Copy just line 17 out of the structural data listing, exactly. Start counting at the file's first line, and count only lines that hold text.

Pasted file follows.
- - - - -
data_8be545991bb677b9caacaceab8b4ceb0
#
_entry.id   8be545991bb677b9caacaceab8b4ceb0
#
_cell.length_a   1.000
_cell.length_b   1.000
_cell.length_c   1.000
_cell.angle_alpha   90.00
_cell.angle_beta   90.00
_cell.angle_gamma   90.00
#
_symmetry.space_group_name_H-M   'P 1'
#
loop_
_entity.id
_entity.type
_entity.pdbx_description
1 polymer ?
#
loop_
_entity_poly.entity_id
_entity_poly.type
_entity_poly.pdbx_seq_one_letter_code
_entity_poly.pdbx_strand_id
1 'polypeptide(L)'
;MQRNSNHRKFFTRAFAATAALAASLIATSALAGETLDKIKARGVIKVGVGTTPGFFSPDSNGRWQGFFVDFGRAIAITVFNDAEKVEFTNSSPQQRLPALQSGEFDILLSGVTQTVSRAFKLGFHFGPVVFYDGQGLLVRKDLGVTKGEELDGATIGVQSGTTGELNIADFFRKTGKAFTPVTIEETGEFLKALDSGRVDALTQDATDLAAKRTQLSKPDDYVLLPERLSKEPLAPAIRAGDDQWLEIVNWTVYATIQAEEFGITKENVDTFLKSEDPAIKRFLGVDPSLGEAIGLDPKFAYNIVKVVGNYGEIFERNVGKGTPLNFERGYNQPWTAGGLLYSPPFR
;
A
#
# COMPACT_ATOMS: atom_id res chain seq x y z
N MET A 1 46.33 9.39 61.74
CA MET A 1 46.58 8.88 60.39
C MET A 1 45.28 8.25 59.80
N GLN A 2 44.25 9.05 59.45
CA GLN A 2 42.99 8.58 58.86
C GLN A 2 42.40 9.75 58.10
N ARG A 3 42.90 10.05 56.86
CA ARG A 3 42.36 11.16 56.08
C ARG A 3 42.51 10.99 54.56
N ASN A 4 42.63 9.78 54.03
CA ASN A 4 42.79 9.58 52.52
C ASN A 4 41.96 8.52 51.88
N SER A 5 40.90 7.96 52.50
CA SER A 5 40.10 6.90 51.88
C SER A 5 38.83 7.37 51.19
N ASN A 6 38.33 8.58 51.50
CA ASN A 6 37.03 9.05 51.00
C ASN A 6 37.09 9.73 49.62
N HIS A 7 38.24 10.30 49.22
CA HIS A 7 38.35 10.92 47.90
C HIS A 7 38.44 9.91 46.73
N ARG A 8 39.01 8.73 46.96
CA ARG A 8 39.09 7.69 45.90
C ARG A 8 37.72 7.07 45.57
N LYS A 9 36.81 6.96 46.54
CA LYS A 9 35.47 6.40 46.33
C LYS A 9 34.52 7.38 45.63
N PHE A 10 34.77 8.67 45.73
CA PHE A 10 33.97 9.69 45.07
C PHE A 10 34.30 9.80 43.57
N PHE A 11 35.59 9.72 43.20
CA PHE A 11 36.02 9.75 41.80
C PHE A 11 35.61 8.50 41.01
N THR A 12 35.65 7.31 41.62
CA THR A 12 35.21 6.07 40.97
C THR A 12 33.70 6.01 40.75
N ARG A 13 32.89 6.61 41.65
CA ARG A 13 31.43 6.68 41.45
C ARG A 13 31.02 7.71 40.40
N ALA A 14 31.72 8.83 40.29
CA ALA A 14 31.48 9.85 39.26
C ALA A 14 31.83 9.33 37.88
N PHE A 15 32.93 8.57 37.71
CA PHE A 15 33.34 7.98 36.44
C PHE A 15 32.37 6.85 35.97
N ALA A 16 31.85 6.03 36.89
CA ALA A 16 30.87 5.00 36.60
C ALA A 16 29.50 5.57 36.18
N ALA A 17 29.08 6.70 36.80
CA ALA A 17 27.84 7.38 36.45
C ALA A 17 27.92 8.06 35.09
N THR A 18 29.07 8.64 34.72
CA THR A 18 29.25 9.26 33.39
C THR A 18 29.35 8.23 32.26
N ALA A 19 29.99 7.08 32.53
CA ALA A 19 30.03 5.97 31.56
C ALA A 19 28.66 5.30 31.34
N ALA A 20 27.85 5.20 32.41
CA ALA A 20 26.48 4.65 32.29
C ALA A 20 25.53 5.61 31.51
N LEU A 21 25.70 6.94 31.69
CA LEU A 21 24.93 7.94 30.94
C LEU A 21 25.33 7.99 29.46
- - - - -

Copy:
_entity.pdbx_description